The Giants have continued to work on tweaks behind the scenes, looking for ways for Villar to tap into more of his natural power, but it's been hard to implement them in games. Davis, in particular, has blocked the path to more playing time in recent weeks, and Kapler made that point to Villar in a recent meeting.

"What I shared with him is, 'We didn't expect J.D. to be playing All-Star caliber third base.' We knew that was in there, but J.D. has just kind of taken that job at third base and is an everyday guy for us at this point," Kapler said. "As a result, there's been less opportunity for David in the lineup."

Villar got a start on Tuesday and picked up a hit, but a day later he was back in a pinch-hit role, with Schmitt starting at short and Brett Wisely at second. The conversations will get more difficult when Brandon Crawford returns, which could happen as soon as Friday. Crawford ran sprints on Wednesday and said his strained calf felt good.

That puts the Giants in an odd spot with Villar, who already has dominated at the Triple-A level. His biggest problem in the big leagues has been hitting breaking balls -- he's batting .091 against them -- but the only way to improve against big league breaking balls is to see them.


Kapler said that when he was a player, he thought the quality of breaking stuff in the minors was so poor and inconsistent that he didn't even swing at those pitches until he got to two strikes. A lot has changed over the years and young pitchers are nastier than ever, but there's still a big jump in what you see between Triple-A and the big leagues.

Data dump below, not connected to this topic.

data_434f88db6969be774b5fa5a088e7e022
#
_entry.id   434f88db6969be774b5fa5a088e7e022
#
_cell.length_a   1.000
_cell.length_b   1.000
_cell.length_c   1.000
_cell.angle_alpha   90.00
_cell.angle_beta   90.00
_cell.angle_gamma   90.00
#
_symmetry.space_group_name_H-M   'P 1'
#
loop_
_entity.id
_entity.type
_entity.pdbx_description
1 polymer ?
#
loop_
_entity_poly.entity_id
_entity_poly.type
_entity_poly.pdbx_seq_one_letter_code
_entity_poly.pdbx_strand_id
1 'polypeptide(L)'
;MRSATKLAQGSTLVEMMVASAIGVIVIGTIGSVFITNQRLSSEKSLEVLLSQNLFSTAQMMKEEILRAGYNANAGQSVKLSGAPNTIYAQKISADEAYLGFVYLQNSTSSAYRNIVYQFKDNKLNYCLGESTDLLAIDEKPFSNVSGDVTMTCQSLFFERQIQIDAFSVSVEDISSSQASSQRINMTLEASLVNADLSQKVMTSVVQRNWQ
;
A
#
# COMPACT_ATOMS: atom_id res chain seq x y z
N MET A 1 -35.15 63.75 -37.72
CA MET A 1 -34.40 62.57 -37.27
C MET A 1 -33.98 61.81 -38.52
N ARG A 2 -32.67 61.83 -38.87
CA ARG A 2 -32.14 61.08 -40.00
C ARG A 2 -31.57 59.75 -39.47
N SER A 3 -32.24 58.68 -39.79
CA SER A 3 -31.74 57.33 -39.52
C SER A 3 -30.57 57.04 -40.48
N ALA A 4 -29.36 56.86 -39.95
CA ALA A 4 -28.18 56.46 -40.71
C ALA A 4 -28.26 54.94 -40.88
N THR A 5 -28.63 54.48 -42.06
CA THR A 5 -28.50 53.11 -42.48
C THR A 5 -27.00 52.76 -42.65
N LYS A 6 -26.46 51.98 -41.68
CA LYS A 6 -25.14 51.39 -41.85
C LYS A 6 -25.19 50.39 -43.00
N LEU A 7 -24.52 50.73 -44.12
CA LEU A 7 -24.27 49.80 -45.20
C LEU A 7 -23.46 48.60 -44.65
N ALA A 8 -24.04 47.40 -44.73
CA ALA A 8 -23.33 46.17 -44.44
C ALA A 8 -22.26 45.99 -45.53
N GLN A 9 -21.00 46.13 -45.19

Until the Giants can find additional opportunities for Villar to continue his development against big leaguers, Kapler wants him to focus on his work behind the scenes. He said he had a good conversation with Villar about "controlling what you can control," adding that the 26-year-old has a "good level of awareness about what's going to happen going forward."

One big reason why the Giants don't often announce decisions is because so much can change over the course of the day. They haven't been forced into a tough infield decision yet, and something else could alter the math before Crawford is ready to be activated.

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Part of what stood out about the spring proclamation was the fact that the Giants were taking an opposite approach with Joey Bart, but in talking about Villar's current role, Kapler compared it to what Bart has dealt with the past two years. The plan was for Villar to be the everyday third baseman, but like Bart early in the season, he is now in a spot where he needs to make more contact and do more damage to keep getting those opportunities. Kapler pointed out that most big leaguers are generally in that position.


"Things happen," he said. "Players play really well, there are some performance challenges along the way (with others). Guys get hurt, guys stay healthy. The landscape doesn't look the same on April 1 as it does even, like, on April 15."